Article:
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Classical Generative Morphology

Classical Generative Morphology   Reference library

Pius ten Hacken

The Oxford Encyclopedia of Morphology

Reference type:
Subject Reference
Current Version:
2021
Subject:
Linguistics, Language reference
Length:
7,934 words
Illustration(s):
24

...In R. A. Jacobs & P. S. Rosenbaum (Eds.), Readings in English transformational grammar (pp. 184–221). Waltham, MA: Ginn. Chomsky, N. (1981). Lectures on government and binding . Dordrecht, The Netherlands: Foris. Chomsky, N. , & Halle, M. (1968). The sound pattern of English . New York, NY: Harper & Row. Corbin, D. (1987). Morphologie dérivationnelle et structuration du lexique . 2 vols. Tübingen, Germany: Niemeyer. Di Sciullo, A. M. , & Williams, E. (1987). On the definition of word . Cambridge, MA: MIT Press. Everaert, M. , Evers, A....

The Status of Heads in Morphology

The Status of Heads in Morphology   Reference library

Beata Moskal and Peter W. Smith

The Oxford Encyclopedia of Morphology

Reference type:
Subject Reference
Current Version:
2021
Subject:
Linguistics, Language reference
Length:
11,508 words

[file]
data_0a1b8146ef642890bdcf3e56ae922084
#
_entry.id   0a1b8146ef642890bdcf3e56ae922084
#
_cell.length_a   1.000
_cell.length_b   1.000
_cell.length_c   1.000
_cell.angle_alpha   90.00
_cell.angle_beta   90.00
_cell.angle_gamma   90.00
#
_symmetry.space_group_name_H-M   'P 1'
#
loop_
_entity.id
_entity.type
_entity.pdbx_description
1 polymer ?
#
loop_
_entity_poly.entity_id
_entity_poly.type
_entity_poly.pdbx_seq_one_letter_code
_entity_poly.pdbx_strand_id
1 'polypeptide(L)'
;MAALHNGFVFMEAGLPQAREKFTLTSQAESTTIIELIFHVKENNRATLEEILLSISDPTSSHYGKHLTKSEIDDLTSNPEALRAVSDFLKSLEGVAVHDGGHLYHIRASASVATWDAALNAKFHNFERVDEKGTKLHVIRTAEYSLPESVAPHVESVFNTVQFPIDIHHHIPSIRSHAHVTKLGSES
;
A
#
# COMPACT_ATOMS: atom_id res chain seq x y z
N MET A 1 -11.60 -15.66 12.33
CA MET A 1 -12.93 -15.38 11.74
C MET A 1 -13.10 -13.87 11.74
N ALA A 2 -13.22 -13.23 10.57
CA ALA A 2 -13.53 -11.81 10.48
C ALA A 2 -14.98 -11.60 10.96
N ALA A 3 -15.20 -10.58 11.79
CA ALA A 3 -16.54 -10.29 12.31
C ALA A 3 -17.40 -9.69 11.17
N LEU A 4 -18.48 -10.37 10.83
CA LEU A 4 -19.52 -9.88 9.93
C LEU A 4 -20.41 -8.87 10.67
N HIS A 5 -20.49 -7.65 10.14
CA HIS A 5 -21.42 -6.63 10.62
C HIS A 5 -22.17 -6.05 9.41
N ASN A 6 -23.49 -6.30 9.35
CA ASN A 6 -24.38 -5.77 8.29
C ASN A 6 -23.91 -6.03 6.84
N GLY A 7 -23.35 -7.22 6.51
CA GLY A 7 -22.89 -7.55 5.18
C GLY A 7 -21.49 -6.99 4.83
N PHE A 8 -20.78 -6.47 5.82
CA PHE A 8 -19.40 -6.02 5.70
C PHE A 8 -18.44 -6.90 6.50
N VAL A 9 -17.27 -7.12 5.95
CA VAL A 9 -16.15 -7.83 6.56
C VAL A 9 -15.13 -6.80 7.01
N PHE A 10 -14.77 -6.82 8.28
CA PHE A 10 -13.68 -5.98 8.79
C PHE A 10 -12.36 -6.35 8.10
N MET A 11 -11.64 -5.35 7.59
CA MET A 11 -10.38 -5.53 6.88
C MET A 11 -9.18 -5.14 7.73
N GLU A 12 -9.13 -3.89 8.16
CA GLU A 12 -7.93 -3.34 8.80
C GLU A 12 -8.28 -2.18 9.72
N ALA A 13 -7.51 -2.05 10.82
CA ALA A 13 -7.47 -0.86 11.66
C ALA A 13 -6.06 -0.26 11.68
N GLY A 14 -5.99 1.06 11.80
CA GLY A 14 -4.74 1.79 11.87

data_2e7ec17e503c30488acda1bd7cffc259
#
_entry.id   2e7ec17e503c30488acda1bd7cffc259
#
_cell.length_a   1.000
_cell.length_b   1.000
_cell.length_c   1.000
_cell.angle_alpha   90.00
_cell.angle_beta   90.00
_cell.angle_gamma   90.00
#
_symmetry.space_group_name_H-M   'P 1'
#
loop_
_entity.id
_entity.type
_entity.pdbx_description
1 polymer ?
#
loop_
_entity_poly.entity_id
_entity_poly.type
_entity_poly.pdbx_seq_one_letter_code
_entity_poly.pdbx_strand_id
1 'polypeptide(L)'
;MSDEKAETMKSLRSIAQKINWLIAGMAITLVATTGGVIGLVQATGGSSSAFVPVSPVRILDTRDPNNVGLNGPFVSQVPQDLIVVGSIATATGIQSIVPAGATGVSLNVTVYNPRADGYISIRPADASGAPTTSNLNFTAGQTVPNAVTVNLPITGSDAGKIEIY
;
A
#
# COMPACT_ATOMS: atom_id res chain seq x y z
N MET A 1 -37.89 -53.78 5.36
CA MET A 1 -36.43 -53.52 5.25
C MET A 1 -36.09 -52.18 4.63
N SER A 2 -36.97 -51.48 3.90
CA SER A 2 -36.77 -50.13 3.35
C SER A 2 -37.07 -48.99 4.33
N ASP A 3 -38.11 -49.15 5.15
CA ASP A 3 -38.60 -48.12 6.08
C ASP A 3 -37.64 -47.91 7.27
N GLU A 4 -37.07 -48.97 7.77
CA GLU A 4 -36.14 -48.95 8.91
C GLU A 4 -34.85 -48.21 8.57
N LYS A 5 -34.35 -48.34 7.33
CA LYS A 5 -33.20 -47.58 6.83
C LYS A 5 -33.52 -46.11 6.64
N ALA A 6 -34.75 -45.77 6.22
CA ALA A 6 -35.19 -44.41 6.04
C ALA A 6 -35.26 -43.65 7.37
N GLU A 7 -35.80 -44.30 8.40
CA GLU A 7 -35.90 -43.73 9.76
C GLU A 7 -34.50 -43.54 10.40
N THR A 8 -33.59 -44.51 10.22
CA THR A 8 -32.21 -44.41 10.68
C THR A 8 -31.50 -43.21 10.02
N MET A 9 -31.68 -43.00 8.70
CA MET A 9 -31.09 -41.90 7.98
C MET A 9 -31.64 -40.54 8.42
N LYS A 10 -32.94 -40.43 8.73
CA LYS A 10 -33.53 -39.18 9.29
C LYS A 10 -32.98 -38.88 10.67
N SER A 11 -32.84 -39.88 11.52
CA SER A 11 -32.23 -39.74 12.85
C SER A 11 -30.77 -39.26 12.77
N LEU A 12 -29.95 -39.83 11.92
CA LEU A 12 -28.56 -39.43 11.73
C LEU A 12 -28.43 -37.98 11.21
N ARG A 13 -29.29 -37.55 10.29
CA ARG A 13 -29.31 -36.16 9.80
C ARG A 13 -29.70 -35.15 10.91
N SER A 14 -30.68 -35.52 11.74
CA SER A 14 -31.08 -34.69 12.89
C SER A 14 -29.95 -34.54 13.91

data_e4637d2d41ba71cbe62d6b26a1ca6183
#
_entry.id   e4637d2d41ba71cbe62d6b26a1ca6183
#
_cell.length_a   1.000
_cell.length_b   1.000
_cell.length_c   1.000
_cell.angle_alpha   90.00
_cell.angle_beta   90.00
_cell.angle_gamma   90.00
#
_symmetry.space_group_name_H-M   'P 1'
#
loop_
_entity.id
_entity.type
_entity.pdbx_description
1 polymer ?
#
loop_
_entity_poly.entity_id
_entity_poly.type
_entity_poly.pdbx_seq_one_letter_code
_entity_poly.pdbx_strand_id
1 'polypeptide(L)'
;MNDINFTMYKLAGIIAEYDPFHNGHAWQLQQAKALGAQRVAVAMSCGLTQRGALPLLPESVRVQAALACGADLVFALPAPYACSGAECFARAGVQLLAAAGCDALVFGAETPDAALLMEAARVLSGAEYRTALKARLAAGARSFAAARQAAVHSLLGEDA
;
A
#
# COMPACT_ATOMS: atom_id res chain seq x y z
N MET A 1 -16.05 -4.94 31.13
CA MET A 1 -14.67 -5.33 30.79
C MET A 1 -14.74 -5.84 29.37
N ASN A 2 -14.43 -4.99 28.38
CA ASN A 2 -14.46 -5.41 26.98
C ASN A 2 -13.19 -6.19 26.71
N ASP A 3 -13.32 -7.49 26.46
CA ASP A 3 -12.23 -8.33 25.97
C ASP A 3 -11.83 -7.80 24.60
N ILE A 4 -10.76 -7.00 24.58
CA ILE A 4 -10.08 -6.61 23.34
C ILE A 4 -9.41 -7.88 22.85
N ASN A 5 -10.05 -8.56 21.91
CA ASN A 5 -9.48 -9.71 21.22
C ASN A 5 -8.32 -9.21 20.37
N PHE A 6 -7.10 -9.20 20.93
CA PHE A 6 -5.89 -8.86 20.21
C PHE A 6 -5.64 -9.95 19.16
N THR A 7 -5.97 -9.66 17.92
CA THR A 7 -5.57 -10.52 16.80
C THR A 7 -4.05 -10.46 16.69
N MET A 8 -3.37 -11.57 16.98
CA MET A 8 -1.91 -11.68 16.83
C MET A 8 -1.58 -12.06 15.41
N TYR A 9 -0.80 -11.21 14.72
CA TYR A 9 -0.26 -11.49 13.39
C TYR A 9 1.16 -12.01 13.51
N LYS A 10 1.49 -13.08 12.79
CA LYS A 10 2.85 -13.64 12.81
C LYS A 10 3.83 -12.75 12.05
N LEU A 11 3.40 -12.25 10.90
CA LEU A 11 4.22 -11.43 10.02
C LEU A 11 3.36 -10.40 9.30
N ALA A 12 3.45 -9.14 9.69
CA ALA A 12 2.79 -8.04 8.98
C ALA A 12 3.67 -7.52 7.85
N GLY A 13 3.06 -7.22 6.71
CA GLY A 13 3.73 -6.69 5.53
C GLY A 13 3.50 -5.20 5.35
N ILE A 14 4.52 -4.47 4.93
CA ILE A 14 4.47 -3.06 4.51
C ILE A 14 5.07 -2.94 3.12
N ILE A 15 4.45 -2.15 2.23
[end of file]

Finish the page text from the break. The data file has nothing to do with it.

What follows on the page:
Illustration(s):
46

...In (5), X serves as a variable. In X’-Theory, syntactic phrases receive the label NP, DP, VP, PP, and so forth, depending on what the head of the element is. Thus, the head of an NP is N 0 , the head of VP V 0 , and so on. Importantly, there is a general schema for syntactic phrases, and the label of the variable X is percolated up through the tree, as an element of category X 0 is in the head position. (6) Percolation then simply refers to the ability of features to move through the tree: features on nodes are inherited from the structure that the nodes dominate...

Bracketing Paradoxes in Morphology

Bracketing Paradoxes in Morphology   Reference library

Heather Newell

The Oxford Encyclopedia of Morphology

Reference type:
Subject Reference
Current Version:
2021
Subject:
Linguistics, Language reference
Length:
11,247 words
Illustration(s):
40

...classes, some of which are X 0 s and some of which are XPs. The structure here is not meant to distinguish between these options. For a discussion of the issue see Luedeling ( 2001 ) . 11. ‘Root’ in ‘non root-node’ in the sense of the top node of the tree structure, as opposed to the category-less ‘root’ morpheme proposed in Distributed Morphology. 12. Guerssel ( 1986 ) also proposes that the prefixes in bracketing paradoxes are spelled out before merger to the stem. For him this distinction is lexical; Level 2 affixes are ‘word affixes’, and...

Defectiveness in Morphology

Defectiveness in Morphology   Reference library

Antonio Fábregas

The Oxford Encyclopedia of Morphology